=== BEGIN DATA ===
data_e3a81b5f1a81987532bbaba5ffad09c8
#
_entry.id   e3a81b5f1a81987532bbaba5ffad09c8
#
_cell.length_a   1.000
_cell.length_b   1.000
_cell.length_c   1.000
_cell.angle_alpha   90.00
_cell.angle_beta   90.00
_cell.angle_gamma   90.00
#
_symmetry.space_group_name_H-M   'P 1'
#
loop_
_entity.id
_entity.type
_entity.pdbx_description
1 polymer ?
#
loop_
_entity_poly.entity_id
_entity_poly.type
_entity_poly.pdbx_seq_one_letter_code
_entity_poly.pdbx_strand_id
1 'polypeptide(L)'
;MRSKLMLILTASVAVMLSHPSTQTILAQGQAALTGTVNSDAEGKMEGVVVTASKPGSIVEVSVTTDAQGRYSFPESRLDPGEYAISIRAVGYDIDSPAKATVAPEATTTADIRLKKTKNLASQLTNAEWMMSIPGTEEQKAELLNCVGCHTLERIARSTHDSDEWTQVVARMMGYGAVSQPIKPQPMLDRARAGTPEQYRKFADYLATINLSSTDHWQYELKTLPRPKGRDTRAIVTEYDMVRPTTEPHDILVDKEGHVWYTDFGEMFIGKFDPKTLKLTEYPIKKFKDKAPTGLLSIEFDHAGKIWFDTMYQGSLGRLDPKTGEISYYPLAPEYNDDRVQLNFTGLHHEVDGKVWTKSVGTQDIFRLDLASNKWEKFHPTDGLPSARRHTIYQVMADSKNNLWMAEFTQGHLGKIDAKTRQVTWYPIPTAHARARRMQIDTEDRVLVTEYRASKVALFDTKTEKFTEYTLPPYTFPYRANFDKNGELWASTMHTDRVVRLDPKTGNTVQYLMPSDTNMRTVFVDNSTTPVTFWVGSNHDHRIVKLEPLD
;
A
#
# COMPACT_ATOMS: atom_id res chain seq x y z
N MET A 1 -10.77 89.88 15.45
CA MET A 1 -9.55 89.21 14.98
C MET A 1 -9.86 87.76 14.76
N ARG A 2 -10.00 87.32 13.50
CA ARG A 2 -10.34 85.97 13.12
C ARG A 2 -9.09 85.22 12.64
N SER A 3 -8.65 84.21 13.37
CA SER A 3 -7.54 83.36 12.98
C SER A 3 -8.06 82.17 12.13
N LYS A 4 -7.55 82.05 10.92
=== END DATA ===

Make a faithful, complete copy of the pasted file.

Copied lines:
data_e3a81b5f1a81987532bbaba5ffad09c8
#
_entry.id   e3a81b5f1a81987532bbaba5ffad09c8
#
_cell.length_a   1.000
_cell.length_b   1.000
_cell.length_c   1.000
_cell.angle_alpha   90.00
_cell.angle_beta   90.00
_cell.angle_gamma   90.00
#
_symmetry.space_group_name_H-M   'P 1'
#
loop_
_entity.id
_entity.type
_entity.pdbx_description
1 polymer ?
#
loop_
_entity_poly.entity_id
_entity_poly.type
_entity_poly.pdbx_seq_one_letter_code
_entity_poly.pdbx_strand_id
1 'polypeptide(L)'
;MRSKLMLILTASVAVMLSHPSTQTILAQGQAALTGTVNSDAEGKMEGVVVTASKPGSIVEVSVTTDAQGRYSFPESRLDPGEYAISIRAVGYDIDSPAKATVAPEATTTADIRLKKTKNLASQLTNAEWMMSIPGTEEQKAELLNCVGCHTLERIARSTHDSDEWTQVVARMMGYGAVSQPIKPQPMLDRARAGTPEQYRKFADYLATINLSSTDHWQYELKTLPRPKGRDTRAIVTEYDMVRPTTEPHDILVDKEGHVWYTDFGEMFIGKFDPKTLKLTEYPIKKFKDKAPTGLLSIEFDHAGKIWFDTMYQGSLGRLDPKTGEISYYPLAPEYNDDRVQLNFTGLHHEVDGKVWTKSVGTQDIFRLDLASNKWEKFHPTDGLPSARRHTIYQVMADSKNNLWMAEFTQGHLGKIDAKTRQVTWYPIPTAHARARRMQIDTEDRVLVTEYRASKVALFDTKTEKFTEYTLPPYTFPYRANFDKNGELWASTMHTDRVVRLDPKTGNTVQYLMPSDTNMRTVFVDNSTTPVTFWVGSNHDHRIVKLEPLD
;
A
#
# COMPACT_ATOMS: atom_id res chain seq x y z
N MET A 1 -10.77 89.88 15.45
CA MET A 1 -9.55 89.21 14.98
C MET A 1 -9.86 87.76 14.76
N ARG A 2 -10.00 87.32 13.50
CA ARG A 2 -10.34 85.97 13.12
C ARG A 2 -9.09 85.22 12.64
N SER A 3 -8.65 84.21 13.37
CA SER A 3 -7.54 83.36 12.98
C SER A 3 -8.06 82.17 12.13
N LYS A 4 -7.55 82.05 10.92